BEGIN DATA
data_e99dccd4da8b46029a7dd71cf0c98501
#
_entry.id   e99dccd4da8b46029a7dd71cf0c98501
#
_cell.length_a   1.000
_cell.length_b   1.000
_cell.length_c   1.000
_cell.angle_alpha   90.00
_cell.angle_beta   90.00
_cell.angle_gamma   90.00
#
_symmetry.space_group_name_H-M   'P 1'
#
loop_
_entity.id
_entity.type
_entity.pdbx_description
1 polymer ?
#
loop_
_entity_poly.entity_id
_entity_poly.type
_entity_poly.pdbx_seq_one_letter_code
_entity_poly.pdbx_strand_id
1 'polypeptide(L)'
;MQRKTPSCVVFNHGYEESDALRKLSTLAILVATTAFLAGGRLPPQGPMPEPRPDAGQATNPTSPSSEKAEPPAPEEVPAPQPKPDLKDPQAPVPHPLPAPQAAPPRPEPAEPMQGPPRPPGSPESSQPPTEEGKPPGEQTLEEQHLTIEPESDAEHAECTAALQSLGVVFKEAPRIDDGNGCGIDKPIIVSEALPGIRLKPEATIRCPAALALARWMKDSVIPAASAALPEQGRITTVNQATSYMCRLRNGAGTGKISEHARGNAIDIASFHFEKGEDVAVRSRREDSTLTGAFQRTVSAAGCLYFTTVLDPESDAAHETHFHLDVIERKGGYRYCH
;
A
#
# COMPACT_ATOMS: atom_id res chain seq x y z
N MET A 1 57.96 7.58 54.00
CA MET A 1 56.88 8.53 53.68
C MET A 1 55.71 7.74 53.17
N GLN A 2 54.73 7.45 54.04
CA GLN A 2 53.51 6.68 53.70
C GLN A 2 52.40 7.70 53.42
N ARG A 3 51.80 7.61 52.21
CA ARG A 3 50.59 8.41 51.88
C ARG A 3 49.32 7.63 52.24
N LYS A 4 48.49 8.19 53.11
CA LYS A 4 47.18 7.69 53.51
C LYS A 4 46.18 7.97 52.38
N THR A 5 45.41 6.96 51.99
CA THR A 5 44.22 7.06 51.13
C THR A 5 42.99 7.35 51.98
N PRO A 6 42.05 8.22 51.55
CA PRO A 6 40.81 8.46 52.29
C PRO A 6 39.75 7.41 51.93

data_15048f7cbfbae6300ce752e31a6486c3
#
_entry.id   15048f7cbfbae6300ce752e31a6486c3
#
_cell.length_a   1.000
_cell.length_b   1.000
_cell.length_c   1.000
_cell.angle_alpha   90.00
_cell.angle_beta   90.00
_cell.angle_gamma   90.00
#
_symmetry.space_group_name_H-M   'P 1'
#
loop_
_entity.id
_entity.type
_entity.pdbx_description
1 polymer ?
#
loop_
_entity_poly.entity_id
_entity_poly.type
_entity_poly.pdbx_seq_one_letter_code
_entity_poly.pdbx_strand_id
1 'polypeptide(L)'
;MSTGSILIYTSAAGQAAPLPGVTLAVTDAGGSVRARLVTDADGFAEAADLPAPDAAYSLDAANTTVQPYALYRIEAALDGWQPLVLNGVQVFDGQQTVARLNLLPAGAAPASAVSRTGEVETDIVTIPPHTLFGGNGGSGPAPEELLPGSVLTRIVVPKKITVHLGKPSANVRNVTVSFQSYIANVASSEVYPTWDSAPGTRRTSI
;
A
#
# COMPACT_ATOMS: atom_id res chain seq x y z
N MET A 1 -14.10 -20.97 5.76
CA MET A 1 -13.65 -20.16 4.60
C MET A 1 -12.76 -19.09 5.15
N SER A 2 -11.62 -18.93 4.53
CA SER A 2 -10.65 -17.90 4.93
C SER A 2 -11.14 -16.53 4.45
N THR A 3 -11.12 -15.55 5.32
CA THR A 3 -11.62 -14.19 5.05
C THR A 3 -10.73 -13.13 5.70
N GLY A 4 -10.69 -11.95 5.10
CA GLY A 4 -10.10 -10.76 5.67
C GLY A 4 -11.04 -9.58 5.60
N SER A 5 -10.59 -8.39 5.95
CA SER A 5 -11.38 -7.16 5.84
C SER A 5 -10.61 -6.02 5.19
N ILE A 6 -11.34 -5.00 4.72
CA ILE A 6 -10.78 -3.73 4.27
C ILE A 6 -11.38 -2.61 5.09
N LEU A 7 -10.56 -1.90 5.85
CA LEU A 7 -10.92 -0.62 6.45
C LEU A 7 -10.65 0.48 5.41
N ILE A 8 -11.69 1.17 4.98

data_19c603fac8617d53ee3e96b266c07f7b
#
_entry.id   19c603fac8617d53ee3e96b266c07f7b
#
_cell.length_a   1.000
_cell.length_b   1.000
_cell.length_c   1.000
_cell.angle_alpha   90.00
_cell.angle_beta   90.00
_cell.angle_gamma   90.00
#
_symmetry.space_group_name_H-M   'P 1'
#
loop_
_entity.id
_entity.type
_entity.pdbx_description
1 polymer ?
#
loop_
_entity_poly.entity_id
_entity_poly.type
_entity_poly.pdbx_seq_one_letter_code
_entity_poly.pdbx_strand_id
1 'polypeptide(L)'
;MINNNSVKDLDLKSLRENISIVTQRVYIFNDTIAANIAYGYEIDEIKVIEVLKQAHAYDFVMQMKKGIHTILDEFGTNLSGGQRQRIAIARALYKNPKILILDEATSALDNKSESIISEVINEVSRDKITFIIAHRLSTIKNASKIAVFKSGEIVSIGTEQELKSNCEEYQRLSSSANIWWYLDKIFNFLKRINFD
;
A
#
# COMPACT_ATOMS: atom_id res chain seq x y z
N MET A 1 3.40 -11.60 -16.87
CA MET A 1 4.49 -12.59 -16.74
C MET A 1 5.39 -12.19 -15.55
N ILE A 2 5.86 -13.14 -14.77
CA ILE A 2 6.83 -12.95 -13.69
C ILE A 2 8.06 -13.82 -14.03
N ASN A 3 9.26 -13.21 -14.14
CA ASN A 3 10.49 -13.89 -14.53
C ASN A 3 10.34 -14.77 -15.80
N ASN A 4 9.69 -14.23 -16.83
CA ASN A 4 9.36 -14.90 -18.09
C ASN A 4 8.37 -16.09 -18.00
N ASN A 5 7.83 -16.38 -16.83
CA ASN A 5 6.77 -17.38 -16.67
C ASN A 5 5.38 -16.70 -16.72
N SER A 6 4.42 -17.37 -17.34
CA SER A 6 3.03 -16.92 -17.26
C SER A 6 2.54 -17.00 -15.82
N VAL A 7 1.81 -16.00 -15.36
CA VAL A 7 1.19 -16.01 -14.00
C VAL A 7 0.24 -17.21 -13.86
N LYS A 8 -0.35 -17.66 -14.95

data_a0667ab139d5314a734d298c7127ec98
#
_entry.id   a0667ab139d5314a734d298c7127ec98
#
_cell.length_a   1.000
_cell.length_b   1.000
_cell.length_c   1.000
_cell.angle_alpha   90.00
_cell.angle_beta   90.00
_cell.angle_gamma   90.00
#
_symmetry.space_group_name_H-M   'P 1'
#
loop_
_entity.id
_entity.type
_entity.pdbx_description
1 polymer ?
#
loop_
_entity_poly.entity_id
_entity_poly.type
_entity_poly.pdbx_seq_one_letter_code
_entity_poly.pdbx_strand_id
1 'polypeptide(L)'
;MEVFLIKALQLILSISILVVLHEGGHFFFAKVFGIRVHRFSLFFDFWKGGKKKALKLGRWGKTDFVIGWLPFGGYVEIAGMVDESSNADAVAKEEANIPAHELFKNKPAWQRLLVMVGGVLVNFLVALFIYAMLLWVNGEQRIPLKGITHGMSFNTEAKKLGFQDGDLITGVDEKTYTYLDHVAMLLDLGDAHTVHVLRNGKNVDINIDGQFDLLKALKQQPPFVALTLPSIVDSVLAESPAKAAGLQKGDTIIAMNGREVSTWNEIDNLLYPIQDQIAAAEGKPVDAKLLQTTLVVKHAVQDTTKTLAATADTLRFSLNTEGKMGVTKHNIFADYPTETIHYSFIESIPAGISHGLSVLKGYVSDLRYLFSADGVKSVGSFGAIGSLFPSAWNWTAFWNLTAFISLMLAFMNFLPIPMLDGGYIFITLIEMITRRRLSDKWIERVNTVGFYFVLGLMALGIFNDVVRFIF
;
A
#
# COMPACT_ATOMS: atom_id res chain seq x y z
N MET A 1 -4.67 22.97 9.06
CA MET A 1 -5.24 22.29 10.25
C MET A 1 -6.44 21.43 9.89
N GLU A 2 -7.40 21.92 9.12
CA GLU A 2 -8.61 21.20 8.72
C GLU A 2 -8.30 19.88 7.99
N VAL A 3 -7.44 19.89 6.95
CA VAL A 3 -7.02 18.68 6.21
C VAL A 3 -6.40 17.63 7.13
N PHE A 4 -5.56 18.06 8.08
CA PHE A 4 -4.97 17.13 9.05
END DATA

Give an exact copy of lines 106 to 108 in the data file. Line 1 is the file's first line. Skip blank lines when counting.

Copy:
_cell.length_b   1.000
_cell.length_c   1.000
_cell.angle_alpha   90.00